Going back to the original question, one of the side effects of making Arts cost the same as Abilities is that it can lessen the role of companions. If it is cost-effective for a magus to learn basic sword-fighting, compared to improving his/her Arts, then there is less reason to have a swordsman as a companion. You might find this a minor change, or not.

As for the 'background not matching the rules' discussion, one relatively simple fix is to double all might scores - but only for resisting magic (and maybe for offensive magic, depending on whether you think creature powers should penetrate parma better), not for giving the creatures more powers.

Of course, if you do that it can feel like it's even more of a stretch to believe the background history - how is it that this world has followed real-world history so closely? In every game I've played in (less than many of you, I know), the PCs have changed the world. Why haven't their predecessors?


I'd recommend going with Magic Resistance = Might x 3, and Parma x 10 (instead of Parma x 5) against Hermetic magic.

I think Parma x10 makes magi far too invulnerable to magic generally. At a score of 4 when using Parma x10, a magus has an MR of 40+ Form scores. A score of 4 is not hard to get and doesn't require that much effort at learning (most books I've seen seem to be relatively high quality). I've been thinking about this for a while, and I think Parma should remain as is, and instead should double the Form scores. This way a specialist in an Art is nearly always going to be resistant to all but those who are more powerful in his Art, but will be vulnerable to other Arts he isn't a specialist in. It also makes studying the Arts really important to being able to defend against those Arts.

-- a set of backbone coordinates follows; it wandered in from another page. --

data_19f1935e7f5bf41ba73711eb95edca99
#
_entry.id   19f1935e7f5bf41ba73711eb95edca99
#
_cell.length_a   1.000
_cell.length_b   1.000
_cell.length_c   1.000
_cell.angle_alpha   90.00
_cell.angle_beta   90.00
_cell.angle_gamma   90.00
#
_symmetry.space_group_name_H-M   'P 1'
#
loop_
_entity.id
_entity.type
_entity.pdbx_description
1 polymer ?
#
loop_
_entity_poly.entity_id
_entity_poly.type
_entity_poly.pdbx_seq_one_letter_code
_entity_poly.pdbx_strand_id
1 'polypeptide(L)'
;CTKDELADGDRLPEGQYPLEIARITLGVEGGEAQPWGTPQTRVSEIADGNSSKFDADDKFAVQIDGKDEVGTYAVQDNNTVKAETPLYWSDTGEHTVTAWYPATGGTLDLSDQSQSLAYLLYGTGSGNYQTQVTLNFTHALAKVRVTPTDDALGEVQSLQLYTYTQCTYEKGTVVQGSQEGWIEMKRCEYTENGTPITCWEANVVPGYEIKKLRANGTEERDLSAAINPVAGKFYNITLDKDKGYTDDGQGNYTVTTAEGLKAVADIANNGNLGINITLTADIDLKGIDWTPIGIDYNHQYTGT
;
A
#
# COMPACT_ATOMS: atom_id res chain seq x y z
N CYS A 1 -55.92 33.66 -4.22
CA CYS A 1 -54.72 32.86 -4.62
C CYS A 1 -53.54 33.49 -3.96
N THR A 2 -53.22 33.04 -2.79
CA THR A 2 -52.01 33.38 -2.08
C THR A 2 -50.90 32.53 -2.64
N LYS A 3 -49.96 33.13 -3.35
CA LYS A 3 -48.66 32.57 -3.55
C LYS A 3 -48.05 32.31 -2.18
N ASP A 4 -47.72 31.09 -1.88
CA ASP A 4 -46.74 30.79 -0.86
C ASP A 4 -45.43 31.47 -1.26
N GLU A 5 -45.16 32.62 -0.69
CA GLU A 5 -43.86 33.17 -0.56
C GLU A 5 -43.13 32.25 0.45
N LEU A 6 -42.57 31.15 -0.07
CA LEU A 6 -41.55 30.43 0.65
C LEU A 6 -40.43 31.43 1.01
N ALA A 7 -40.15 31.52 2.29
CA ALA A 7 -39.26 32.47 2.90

Check out the MuVi errata:

So, if you want to cast Aegis of the Heath with a Wizard's Communion (which is the "normal" reason for having it), then (as Aegis is a ritual) you need a Sun Duration version of Wizard's Communion: i.e. a Wizard's Communion 2 magnitudes (or 10 levels) greater than the core book version, for equivalent effect. The "standard Ritual version Wizard's Communion" is the version for casting rituals (it isn't a ritual itself).

I keep messing this up too.

@Richard thanks. I missed YR7's question to me.
@YR7, my apologies.

Aha! Thanks, that clarifies it. I totally missed that implication of the errata, even though I was aware of it.

No worries. :slight_smile:

This would have the effect of rendering the magus more vulnerable to other Forms; and since everyone will know the Forms he's specializing in, it is a rather obvious "soft spot". I prefer to have more rounded protection. It's (as always) a matter of taste.

As for the ease of getting MR 40+Form... this again comes down to the power-level paradigm. If you think this MR is high (perhaps comparable to that Might 50 "virtually immune to Hermetic magic" dragon), then my suggested house rule sucks. If you think this MR is suitable for Might 15 creatures, i.e. that PCs and NPCs should find that affecting Might 15 creatures requires this much penetration - then getting such an MR fairly easily (i.e. an Ability Score of 4) isn't a problem, it's a feature. Might 15 creatures are not Big Bads, they're little brutes; it shouldn't take that much for magi to get to their power level.